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Preparation of adrenal medullary tissue for transplantation in Parkinson's disease: a new procedure

Technical note

Juan J. López-Lozano, Begoña Brera, Javier Abascal, and Gonzalo Bravo

✓ The authors describe a technique by which adrenal medullary tissue can be easily dissected from the adrenal cortex. The method involves perfusion with Locke's modified buffer, dissection of adrenal gland in buffer free of calcium or magnesium, and storage in a culture medium before implantation into the caudate nucleus of patients with Parkinson's disease. This method seems to increase the viability and purity of adrenal medullary tissue. The results obtained in 15 parkinsonian patients implanted with perfused adrenal medulla indicate the potential value of this technique.

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Grafting of perfused adrenal medullary tissue into the caudate nucleus of patients with Parkinson's disease

Juan J. López-Lozano, Gonzalo Bravo, Javier Abascal, and the Clinica Puerta de Hierro Neural Transplantation Group

✓ The authors report results obtained in 20 severely affected patients with Parkinson's disease (Grade IV or V) who received an autotransplant of perfused adrenal medullary tissue. This study seems to indicate that these autoimplants can improve the parkinsonian symptomatology and induce amelioration in the patients' performance of routine activities. All the symptoms analyzed showed improvement, although it differed in intensity and time of onset. Moreover, this improvement was accompanied by a reduction in the daily intake of L-dopa, with discontinuance of dopamine agonists and amantadine.

A number of medical complications were encountered, including three deaths, probably related to performing abdominal surgery in seriously affected parkinsonian patients who were unable to tolerate the discontinuance of their medication. The transient psychiatric disorders observed appeared to be related to the postoperative dose of L-dopa and/or anticholinergic agents administered, and diminished or disappeared when the doses were reduced.

The reasons for improvement, which was bilateral, remain unknown, although one cause may be the surgical trauma (minicaudotomy) together with the implantation of adrenal medullary tissue, which may promote the sprouting of surviving dopaminergic fibers. Moreover, in this series, perfusion of adrenal medulla increased the capacity for revascularization of the tissue and may have reduced the damaging effects of warm ischemia on the cells. This, together with the existence of fenestrated vessels, could hypothetically have served as an access point for drugs, and if the implanted cells were viable, they might have served to store and manufacture different factors and/or transmitters. These results as well as those of other groups justify the development of a controlled international clinical trial.

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Clinical outcome of cotransplantation of peripheral nerve and adrenal medulla in patients with Parkinson's disease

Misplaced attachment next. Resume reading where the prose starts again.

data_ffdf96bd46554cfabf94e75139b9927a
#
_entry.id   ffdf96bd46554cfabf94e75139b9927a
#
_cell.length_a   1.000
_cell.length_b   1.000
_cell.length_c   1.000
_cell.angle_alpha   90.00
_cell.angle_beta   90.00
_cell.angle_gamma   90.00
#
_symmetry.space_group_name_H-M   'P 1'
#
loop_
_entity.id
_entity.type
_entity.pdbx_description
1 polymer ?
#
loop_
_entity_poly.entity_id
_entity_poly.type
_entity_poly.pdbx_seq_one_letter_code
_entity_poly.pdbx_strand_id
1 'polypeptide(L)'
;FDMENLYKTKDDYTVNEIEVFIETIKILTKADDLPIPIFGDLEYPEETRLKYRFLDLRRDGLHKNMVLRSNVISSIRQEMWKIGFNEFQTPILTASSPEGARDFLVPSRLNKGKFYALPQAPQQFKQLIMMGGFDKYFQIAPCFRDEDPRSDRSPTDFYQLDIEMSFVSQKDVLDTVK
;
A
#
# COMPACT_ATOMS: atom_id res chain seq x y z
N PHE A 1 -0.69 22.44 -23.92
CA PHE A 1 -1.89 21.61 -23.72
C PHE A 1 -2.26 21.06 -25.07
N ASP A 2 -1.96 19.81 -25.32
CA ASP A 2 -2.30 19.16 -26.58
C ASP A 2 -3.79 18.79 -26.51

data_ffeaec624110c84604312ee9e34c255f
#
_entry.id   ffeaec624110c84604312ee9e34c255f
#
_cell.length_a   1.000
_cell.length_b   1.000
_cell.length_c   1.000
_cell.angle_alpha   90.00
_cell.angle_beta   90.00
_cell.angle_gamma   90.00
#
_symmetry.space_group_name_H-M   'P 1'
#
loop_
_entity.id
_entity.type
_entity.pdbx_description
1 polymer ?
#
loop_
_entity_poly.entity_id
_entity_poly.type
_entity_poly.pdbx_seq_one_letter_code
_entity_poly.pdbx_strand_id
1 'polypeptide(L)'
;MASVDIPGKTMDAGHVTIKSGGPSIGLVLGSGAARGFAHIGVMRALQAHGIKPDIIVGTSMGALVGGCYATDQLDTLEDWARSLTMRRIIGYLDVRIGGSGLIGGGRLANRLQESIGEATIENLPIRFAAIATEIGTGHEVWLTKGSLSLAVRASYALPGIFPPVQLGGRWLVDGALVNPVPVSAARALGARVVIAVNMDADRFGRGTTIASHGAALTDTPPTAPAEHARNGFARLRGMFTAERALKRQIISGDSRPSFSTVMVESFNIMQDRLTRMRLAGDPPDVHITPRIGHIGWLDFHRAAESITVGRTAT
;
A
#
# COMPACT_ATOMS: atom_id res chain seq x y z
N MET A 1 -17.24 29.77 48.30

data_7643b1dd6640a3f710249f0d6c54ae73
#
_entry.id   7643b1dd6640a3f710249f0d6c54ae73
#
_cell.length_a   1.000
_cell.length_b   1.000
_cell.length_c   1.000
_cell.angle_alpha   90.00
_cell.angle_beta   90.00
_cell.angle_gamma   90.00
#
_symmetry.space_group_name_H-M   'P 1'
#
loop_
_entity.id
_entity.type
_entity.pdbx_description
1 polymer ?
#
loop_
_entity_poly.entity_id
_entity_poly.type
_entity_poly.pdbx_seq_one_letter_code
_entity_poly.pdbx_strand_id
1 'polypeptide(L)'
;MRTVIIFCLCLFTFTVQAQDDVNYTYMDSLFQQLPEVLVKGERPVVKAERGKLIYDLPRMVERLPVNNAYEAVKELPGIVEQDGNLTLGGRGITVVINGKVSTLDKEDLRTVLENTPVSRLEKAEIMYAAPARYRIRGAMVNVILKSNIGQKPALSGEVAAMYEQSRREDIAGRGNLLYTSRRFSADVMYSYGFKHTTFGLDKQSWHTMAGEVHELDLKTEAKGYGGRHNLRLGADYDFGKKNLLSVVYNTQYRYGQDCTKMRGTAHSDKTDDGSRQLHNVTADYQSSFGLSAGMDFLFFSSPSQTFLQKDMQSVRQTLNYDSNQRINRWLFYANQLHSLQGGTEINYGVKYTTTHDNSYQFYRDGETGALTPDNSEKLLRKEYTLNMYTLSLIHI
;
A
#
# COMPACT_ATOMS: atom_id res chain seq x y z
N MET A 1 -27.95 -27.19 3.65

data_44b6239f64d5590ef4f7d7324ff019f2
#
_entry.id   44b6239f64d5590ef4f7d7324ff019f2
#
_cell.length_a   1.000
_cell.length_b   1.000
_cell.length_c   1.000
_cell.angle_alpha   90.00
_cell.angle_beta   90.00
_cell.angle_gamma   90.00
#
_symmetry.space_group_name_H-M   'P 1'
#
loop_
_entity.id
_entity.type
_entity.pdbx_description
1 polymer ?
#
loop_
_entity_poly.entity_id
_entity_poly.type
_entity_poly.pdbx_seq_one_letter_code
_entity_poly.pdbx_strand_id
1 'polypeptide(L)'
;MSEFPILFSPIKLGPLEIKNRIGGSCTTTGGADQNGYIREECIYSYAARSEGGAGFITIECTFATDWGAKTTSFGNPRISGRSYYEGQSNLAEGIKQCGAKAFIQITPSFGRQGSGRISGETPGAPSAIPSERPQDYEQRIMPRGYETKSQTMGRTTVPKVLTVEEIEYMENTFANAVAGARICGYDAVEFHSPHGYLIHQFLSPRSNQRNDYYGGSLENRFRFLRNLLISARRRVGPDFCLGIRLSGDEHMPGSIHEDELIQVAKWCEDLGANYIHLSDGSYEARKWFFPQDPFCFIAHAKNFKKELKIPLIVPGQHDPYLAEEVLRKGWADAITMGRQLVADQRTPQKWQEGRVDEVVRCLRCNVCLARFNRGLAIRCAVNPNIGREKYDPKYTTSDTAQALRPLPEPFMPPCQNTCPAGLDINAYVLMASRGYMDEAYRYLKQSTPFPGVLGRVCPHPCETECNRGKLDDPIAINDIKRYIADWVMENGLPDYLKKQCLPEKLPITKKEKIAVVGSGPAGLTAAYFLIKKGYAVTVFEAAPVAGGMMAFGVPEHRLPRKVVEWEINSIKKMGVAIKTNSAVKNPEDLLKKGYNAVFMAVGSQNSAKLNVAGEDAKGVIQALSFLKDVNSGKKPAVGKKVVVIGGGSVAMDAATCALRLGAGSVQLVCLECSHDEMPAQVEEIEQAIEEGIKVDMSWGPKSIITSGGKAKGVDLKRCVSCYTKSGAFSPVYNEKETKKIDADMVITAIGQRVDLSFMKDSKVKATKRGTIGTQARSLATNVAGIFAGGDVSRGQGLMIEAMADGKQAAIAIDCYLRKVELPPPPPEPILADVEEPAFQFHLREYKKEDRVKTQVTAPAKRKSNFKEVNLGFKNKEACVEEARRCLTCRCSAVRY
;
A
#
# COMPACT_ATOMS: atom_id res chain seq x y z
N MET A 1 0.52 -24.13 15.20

Juan J. López-Lozano, Gonzalo Bravo, Javier Abascal, Begoña Brera, Isabel Millan, and Clínica Puerta de Hierro Neural Transplantation Group

Object. Transplants of adrenal medulla (AM) and fetal ventral mesencephalon (FVM) are currently being tested as therapeutic alternatives in patients with Parkinson's disease (PD). At the Clínica Puerta de Hierro in Madrid, a controlled clinical trial is underway to establish which donor tissue, if any, is the best for open surgical implantation in patients with PD.

Methods. Since 1987, varying degrees of clinical improvement have been achieved in Grade IV and V parkinsonian patients by implanting perfused AM and FVM into the right caudate nucleus. To investigate further whether implantation of different types of donor tissues results in qualitatively and quantitatively different degrees of recovery, four patients with Grade IV or V PD received implants of pre-coincubated autologous AM and intercostal nerve in the caudate nucleus. Four nonsurgically treated patients served as a control group. Three years posttransplantation, longer on phases (46.2% ± 10.4% of the day presurgery to 87.5% ± 10.4% of the day 36 months postsurgery) and improved symptoms in on and off phases persist in all four cases, with reduced dyskinesias (67.1% ± 9.2% of the day in on phases presurgery to 17% ± 13.8% of the day in on phases 36 months postsurgery). Progress appears to be stepwise, starting within weeks of tranplantation and becoming clinically significant in the 2nd and 3rd months (similar to our AM- and sooner than in our FVM-implanted patients), followed by a period of stability and, after a second wave of improvement 12 to 18 months posttransplantation (similar to FVM implants), has continued (87.5 ± 7 points presurgery to 46 ± 5.6 points 36 months postsurgery). In the experimental group, doses of levodopa have been reduced by more than 60% and dopamine agonist use has not resumed. In contrast, there have been no significant clinical changes in the control group.

Conclusions. Implantation of tissue other than fetal tissue can promote a long-term improvement in the clinical symptomatology of seriously disabled parkinsonian patients. This finding is supported by the autopsy report of a patient with PD who had undergone grafting of AM plus peripheral nerve in which it was demonstrated that a large number of tyrosine hydroxylase—positive cells survive 1 year after implantation. In addition, there was a dense network of host dopaminergic fibers around the graft.